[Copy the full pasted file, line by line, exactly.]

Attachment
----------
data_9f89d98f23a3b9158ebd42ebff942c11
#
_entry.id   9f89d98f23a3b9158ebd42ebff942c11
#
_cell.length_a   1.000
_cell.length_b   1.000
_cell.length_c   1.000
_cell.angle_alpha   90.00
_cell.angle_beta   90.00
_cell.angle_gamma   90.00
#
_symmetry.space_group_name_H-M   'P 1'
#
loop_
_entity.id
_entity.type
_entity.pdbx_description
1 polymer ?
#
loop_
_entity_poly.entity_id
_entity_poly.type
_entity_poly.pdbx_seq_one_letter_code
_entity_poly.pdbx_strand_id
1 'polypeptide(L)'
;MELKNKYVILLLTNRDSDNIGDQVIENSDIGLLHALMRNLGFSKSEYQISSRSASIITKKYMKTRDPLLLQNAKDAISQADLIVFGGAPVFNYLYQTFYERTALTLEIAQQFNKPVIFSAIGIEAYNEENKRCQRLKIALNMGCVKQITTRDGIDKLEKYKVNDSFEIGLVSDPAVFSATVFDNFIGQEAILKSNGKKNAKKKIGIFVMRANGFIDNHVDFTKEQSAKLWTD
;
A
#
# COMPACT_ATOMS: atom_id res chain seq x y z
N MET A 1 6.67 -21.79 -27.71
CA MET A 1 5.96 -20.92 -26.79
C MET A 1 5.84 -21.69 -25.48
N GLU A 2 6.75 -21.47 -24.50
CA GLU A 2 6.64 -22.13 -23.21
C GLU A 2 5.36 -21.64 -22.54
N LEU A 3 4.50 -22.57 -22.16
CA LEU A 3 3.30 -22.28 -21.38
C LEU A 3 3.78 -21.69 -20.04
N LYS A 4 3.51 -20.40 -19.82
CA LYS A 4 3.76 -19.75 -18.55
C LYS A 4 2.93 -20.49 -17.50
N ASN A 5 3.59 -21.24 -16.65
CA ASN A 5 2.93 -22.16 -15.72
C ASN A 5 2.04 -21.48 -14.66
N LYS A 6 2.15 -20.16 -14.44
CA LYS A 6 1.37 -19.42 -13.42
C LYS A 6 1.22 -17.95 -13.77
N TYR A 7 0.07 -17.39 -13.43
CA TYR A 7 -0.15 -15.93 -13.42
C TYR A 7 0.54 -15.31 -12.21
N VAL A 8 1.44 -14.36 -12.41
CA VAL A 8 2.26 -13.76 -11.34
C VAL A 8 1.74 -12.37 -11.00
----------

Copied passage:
data_9f89d98f23a3b9158ebd42ebff942c11
#
_entry.id   9f89d98f23a3b9158ebd42ebff942c11
#
_cell.length_a   1.000
_cell.length_b   1.000
_cell.length_c   1.000
_cell.angle_alpha   90.00
_cell.angle_beta   90.00
_cell.angle_gamma   90.00
#
_symmetry.space_group_name_H-M   'P 1'
#
loop_
_entity.id
_entity.type
_entity.pdbx_description
1 polymer ?
#
loop_
_entity_poly.entity_id
_entity_poly.type
_entity_poly.pdbx_seq_one_letter_code
_entity_poly.pdbx_strand_id
1 'polypeptide(L)'
;MELKNKYVILLLTNRDSDNIGDQVIENSDIGLLHALMRNLGFSKSEYQISSRSASIITKKYMKTRDPLLLQNAKDAISQADLIVFGGAPVFNYLYQTFYERTALTLEIAQQFNKPVIFSAIGIEAYNEENKRCQRLKIALNMGCVKQITTRDGIDKLEKYKVNDSFEIGLVSDPAVFSATVFDNFIGQEAILKSNGKKNAKKKIGIFVMRANGFIDNHVDFTKEQSAKLWTD
;
A
#
# COMPACT_ATOMS: atom_id res chain seq x y z
N MET A 1 6.67 -21.79 -27.71
CA MET A 1 5.96 -20.92 -26.79
C MET A 1 5.84 -21.69 -25.48
N GLU A 2 6.75 -21.47 -24.50
CA GLU A 2 6.64 -22.13 -23.21
C GLU A 2 5.36 -21.64 -22.54
N LEU A 3 4.50 -22.57 -22.16
CA LEU A 3 3.30 -22.28 -21.38
C LEU A 3 3.78 -21.69 -20.04
N LYS A 4 3.51 -20.40 -19.82
CA LYS A 4 3.76 -19.75 -18.55
C LYS A 4 2.93 -20.49 -17.50
N ASN A 5 3.59 -21.24 -16.65
CA ASN A 5 2.93 -22.16 -15.72
C ASN A 5 2.04 -21.48 -14.66
N LYS A 6 2.15 -20.16 -14.44
CA LYS A 6 1.37 -19.42 -13.42
C LYS A 6 1.22 -17.95 -13.77
N TYR A 7 0.07 -17.39 -13.43
CA TYR A 7 -0.15 -15.93 -13.42
C TYR A 7 0.54 -15.31 -12.21
N VAL A 8 1.44 -14.36 -12.41
CA VAL A 8 2.26 -13.76 -11.34
C VAL A 8 1.74 -12.37 -11.00